Wigington & Dankesreiter, L.L.P. represents builders, contractors, subcontractors, homeowners and developers in drafting and litigating construction contracts. Our construction law attorneys have extensive experience in resolving or litigating claims arising under the Residential Construction Liability Act (RCLA) or the Deceptive Trade Practices Act (DTPA). For information regarding claims under the DTPA, please see the Consumer Representation page of our website.
Construction contracts are usually highly complex documents; this complexity can increase the possibility of litigation when disputes arise over a construction project. Contract disputes often arise when a defect becomes apparent or when a property owner believes that a builder or contractor has not properly performed the duties outlined in contract. The best way to avoid such a dispute is to seek the services of a skilled and knowledgeable construction law attorney. An experienced attorney will to draft a construction contract in a manner that effectively protects a client's rights and clearly establishes the duties of the parties to the contract.
Residential Construction Liability Act (RCLA)
The RCLA was enacted for the purpose of restoring "a fair and appropriate balance to the resolution of residential construction disputes between contractors and owners." It was drafted to give homebuilders and home warranty companies a chance to cure construction defects, before facing claims under the DTPA. The Act also looked to reward responsive contractors who timely fixed their mistakes. The RCLA applies to certain residential construction disputes. A knowledgeable construction attorney should be contacted to determine if your property falls under the RCLA.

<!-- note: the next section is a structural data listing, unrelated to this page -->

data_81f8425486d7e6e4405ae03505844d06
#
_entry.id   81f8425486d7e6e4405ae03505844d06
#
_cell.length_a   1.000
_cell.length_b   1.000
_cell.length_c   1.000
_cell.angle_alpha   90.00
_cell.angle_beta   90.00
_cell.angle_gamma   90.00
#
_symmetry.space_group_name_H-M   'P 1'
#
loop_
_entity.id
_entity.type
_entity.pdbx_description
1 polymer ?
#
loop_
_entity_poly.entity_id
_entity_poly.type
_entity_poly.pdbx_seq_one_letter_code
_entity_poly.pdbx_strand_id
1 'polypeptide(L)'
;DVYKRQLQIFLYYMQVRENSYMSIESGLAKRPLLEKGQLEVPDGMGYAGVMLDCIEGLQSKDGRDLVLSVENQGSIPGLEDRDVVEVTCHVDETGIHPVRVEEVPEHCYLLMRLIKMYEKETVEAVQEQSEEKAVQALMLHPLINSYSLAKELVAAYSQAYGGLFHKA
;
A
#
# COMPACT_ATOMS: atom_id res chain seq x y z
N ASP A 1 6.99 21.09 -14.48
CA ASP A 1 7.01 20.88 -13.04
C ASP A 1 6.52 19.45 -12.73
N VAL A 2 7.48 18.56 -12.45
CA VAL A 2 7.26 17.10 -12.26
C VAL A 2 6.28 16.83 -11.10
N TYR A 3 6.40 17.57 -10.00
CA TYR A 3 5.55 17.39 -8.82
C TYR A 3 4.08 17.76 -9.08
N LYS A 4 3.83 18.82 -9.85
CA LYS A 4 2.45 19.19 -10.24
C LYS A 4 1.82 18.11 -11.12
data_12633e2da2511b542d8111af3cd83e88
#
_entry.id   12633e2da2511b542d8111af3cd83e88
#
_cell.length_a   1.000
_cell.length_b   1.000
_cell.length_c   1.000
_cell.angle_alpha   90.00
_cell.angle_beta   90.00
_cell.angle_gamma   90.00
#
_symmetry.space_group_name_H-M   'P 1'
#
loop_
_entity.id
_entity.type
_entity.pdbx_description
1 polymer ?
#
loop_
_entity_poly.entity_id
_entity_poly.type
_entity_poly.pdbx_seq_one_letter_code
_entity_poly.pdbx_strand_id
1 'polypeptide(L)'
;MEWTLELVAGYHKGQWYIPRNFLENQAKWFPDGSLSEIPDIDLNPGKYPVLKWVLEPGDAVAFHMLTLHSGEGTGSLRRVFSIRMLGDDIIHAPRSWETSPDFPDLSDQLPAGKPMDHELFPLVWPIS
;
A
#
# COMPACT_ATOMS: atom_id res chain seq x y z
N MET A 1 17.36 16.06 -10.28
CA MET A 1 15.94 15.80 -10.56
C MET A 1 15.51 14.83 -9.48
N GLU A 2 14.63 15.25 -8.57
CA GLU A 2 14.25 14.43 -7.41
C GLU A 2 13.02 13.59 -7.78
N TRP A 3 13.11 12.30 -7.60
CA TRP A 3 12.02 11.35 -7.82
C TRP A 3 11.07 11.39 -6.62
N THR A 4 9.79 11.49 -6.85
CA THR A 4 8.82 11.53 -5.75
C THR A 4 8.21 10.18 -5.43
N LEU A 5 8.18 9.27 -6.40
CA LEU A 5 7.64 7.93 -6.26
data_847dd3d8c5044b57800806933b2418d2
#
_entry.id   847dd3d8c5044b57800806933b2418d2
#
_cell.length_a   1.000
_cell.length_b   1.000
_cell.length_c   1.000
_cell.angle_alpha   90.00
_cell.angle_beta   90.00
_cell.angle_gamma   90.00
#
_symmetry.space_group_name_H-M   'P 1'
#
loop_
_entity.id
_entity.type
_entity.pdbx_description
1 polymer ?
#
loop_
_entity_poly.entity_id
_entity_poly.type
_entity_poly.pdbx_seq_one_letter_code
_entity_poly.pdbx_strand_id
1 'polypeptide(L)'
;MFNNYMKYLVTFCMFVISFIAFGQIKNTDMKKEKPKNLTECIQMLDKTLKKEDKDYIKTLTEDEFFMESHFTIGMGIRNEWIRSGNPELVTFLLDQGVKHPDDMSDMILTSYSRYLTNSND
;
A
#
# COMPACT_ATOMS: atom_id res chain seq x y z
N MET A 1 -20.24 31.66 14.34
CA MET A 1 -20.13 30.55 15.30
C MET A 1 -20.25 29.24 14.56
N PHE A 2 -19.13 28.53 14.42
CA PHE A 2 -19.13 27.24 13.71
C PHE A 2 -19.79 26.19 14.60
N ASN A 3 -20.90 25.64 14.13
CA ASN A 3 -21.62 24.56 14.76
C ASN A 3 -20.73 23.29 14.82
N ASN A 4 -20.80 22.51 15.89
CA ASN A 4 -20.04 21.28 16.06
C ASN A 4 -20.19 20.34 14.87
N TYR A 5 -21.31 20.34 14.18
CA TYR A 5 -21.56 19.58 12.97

When the RCLA governs a construction dispute, specific notice requirements, contractor inspection rights and settlement procedures outlined in the Act likely must be followed. The following are some examples of how the RCLA dictates certain actions by parties:
- A builder or contractor makes a request for an inspection of a home or property, the RCLA typically demands that the homeowner provide the builder or contractor a chance to inspect the property.
- A homeowner will likely have to provide statutory notice to the builder or contractor within 60 days of filing a claim under the RCLA.
- A contractor or builder can make a settlement offer or offer to repair the claimed defects, but must follow certain procedures when doing so.
The intricacies of the RCLA and other areas of construction law require experienced legal counsel to successfully navigate. Contact Wigington & Dankesreiter, L.L.P. for advice regarding your construction matter.